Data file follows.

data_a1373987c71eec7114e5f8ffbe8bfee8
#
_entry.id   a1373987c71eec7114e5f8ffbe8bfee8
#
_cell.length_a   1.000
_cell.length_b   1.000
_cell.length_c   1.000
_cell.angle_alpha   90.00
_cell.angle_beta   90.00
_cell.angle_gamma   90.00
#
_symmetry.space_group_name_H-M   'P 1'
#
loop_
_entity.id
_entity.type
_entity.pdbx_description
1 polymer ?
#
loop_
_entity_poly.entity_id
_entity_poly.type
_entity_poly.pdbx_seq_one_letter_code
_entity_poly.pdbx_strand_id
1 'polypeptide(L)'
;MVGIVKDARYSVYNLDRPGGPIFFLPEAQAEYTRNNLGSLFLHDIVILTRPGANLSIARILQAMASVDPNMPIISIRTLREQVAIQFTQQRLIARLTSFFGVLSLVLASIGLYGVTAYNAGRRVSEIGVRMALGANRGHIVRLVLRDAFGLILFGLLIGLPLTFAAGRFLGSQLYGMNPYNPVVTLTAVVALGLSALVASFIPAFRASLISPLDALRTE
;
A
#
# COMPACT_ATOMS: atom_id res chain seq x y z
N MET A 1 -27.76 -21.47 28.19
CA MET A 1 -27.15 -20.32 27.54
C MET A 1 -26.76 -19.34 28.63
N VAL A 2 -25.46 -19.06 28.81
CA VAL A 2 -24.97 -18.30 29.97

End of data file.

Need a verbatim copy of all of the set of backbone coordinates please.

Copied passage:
data_a1373987c71eec7114e5f8ffbe8bfee8
#
_entry.id   a1373987c71eec7114e5f8ffbe8bfee8
#
_cell.length_a   1.000
_cell.length_b   1.000
_cell.length_c   1.000
_cell.angle_alpha   90.00
_cell.angle_beta   90.00
_cell.angle_gamma   90.00
#
_symmetry.space_group_name_H-M   'P 1'
#
loop_
_entity.id
_entity.type
_entity.pdbx_description
1 polymer ?
#
loop_
_entity_poly.entity_id
_entity_poly.type
_entity_poly.pdbx_seq_one_letter_code
_entity_poly.pdbx_strand_id
1 'polypeptide(L)'
;MVGIVKDARYSVYNLDRPGGPIFFLPEAQAEYTRNNLGSLFLHDIVILTRPGANLSIARILQAMASVDPNMPIISIRTLREQVAIQFTQQRLIARLTSFFGVLSLVLASIGLYGVTAYNAGRRVSEIGVRMALGANRGHIVRLVLRDAFGLILFGLLIGLPLTFAAGRFLGSQLYGMNPYNPVVTLTAVVALGLSALVASFIPAFRASLISPLDALRTE
;
A
#
# COMPACT_ATOMS: atom_id res chain seq x y z
N MET A 1 -27.76 -21.47 28.19
CA MET A 1 -27.15 -20.32 27.54
C MET A 1 -26.76 -19.34 28.63
N VAL A 2 -25.46 -19.06 28.81
CA VAL A 2 -24.97 -18.30 29.97